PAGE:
If your news feed looks anything like mine, you’ll have noticed a trend in articles that speaks to business ethics as applied to the people who work for you as well as the clientele you serve. Humane treatment of employees becomes crucial in attracting and retaining qualified people, especially in a tight labor market. The internet enables job candidates to research companies before they accept job offers, and many do just that, not only checking company websites, but also seeking out employer reviews posted on such sites as GlassDoor, Great Place To Work, Indeed, Vault, and The Job Crowd.

However, does your company’s kinder, gentler outlook manifest in actual practice or in your company’s mission and vision statements? If employer review sites suggest otherwise, you’ve got a big task ahead of you to turn that around with existing staff, because you’ve already lost that chance with former employees who have nothing left to lose by posting scathing reviews. The company that pursues its mission and vision without concern for the human consequences may succeed in terms of dollars and market share, but it will lose in terms of human resource costs. It’s no secret that high employee turnover gets very costly in terms of staff morale and the company’s bottom line.

Once a company has its vision statement, it must develop a strategy to accomplish it. The vision statement serves as the company’s overarching objective: this is what we are going to do; this is our purpose. The mission statement serves as a general directive on how the company will accomplish that overarching goal and/or fulfill the purpose. Writing for Forbes, Larry Myler states that fewer than 10 percent of all organizations effectively and successfully execute their strategies. The missing element in that execution, he says, is alignment. Businesses tend to veer to either extreme: either a declaration of their identity regardless of who likes it or a loss of identity in the whiplash-inducing effort to accommodate their clientele’s every whim. Myler further cautions against the loss of coherence in the company’s vision down through organizational chart levels. Matthew Harrington, writing for New Directions, concurs: “If there is no clear vision or it at least it hasn’t been communicated down the ranks, then how could we expect employees to make decisions that are in alignment with that vision?” Simply put, if the rank-and-file employees on customer-facing front lines don’t understand the company’s vision and mission, then they can’t effectively carry it out.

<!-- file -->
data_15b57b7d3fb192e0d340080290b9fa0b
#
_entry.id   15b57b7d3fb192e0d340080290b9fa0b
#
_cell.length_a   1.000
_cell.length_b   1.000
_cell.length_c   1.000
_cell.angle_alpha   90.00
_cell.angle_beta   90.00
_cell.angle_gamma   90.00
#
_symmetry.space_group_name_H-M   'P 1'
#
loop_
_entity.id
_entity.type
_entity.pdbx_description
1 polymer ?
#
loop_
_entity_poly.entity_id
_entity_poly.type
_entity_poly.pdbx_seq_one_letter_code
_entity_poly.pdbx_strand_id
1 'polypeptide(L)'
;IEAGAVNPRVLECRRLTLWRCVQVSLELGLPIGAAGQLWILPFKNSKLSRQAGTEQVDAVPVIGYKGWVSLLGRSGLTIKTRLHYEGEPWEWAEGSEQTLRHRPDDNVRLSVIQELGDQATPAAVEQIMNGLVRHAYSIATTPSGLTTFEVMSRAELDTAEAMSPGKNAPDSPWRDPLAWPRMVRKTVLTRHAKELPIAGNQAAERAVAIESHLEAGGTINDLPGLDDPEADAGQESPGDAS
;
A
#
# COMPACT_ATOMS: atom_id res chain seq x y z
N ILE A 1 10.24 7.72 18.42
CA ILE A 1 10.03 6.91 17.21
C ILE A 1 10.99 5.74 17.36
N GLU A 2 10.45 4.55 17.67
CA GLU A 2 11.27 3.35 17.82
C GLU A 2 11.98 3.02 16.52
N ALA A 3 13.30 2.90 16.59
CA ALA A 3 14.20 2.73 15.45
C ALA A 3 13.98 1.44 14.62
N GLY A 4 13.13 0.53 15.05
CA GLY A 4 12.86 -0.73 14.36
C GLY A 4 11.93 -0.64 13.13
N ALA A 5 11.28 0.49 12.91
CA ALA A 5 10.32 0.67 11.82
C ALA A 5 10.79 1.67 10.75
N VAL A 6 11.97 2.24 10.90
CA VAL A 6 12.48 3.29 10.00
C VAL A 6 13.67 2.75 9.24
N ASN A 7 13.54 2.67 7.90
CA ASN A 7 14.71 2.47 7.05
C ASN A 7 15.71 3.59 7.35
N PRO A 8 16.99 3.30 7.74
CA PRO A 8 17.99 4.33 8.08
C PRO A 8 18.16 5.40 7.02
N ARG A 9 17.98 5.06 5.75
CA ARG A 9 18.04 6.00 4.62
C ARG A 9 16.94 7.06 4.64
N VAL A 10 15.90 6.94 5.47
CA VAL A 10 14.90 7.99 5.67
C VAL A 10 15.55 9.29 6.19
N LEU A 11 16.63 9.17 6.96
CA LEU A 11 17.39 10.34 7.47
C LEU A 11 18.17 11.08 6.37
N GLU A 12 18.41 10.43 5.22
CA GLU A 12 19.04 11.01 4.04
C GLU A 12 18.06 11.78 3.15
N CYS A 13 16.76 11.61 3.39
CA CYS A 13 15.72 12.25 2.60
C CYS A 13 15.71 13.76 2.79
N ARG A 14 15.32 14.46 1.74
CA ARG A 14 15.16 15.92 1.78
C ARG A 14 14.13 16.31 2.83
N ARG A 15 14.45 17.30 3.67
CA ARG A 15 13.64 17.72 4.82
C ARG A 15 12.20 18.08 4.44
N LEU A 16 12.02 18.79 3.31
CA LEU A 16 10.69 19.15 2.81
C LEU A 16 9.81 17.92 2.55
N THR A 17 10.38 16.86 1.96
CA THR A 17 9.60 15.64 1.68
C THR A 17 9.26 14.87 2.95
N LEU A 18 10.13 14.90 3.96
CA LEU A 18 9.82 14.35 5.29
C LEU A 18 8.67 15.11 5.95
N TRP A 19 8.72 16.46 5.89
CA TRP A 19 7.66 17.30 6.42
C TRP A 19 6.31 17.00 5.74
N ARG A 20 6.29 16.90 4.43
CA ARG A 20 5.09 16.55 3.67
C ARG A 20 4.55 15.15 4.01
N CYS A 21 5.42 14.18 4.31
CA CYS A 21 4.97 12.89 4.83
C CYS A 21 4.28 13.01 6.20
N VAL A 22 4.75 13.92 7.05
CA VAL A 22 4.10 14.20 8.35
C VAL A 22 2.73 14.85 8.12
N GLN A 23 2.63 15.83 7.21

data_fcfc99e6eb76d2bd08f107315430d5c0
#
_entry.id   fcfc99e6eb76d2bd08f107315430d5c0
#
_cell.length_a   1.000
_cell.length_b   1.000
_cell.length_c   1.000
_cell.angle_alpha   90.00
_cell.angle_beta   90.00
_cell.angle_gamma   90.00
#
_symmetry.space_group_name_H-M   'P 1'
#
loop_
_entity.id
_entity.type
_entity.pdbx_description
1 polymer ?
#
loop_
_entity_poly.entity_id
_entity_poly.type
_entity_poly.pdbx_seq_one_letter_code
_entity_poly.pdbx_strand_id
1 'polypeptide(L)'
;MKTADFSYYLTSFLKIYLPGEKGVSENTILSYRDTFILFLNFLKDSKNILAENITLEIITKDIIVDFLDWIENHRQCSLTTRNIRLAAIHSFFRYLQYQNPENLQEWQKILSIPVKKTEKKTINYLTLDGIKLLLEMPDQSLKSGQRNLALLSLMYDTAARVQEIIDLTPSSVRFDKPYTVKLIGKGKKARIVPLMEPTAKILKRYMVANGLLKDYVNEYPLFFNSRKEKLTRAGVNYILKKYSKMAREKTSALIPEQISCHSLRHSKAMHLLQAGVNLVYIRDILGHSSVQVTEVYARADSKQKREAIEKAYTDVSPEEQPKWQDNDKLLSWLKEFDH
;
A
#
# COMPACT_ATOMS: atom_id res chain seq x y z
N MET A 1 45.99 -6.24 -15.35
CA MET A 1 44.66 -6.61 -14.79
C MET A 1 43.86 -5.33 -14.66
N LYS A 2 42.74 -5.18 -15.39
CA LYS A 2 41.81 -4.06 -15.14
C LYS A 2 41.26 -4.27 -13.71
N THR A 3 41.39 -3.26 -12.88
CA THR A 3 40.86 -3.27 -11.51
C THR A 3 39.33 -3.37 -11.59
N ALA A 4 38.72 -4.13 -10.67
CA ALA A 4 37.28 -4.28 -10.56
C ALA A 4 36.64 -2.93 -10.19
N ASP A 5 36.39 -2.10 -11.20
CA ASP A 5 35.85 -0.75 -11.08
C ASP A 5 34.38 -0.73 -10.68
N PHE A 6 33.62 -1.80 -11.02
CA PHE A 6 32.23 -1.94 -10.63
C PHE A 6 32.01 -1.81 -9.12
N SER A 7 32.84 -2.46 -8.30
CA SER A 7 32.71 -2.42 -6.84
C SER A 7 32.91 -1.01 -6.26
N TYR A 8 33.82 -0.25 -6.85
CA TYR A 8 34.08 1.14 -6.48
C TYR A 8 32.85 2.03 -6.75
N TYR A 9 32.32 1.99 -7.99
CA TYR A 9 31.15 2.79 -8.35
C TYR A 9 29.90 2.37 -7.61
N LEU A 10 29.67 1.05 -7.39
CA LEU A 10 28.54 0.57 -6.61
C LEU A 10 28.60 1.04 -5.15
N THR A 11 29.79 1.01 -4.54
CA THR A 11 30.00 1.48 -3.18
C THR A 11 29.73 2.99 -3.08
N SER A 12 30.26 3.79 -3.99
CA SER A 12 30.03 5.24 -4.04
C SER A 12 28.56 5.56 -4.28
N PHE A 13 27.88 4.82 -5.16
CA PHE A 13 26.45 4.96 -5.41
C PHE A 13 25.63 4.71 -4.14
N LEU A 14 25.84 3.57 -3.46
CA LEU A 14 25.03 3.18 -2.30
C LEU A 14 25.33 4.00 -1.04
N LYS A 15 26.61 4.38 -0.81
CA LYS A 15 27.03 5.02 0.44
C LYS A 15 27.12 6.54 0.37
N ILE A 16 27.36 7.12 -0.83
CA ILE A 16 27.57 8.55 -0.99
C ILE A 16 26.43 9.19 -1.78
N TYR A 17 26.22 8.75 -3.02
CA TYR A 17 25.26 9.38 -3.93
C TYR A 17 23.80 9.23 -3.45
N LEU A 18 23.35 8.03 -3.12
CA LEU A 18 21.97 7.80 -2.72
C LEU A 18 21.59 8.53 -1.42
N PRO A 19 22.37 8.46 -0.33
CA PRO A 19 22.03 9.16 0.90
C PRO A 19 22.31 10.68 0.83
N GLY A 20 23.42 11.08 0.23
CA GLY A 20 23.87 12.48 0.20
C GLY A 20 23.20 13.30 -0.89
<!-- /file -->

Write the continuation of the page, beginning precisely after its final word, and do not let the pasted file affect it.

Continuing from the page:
The vision and the strategy to execute it must have the support of values at all levels of management. This requires integrity, because your employees aren’t stupid. If they see or hear of dishonesty and duplicity in the C-suite, then they have no reason to trust that the lip service given to those values holds any meaning whatsoever. In short, talk the talk and walk the walk. Harrington explains: “values are what make sure the decisions being made are not self-serving. They take into consideration moral obligations and ethics, and often are seen as the pillars on which we stand.”

The process of aligning a company’s vision with its values involves a critical review of workplace ethics. According to Dona Dezube, writing for Monster, work ethics transcend cultural and generational borders and include trustworthiness, responsibility, good citizenship, caring, justice (or fairness), and respect directed to both customers and employees. The policies that enact the mission statement to fulfill the vision statement should translate the company’s values into actionable form that every employee can understand and follow. This includes statements in the employee handbook that define what they may and may not do and apply equally to everyone.

Aligning the company’s vision and values integrates ethics into the common business practices and establishes a culture of dignity and respect that serves employees, customers, and the common goals of the company.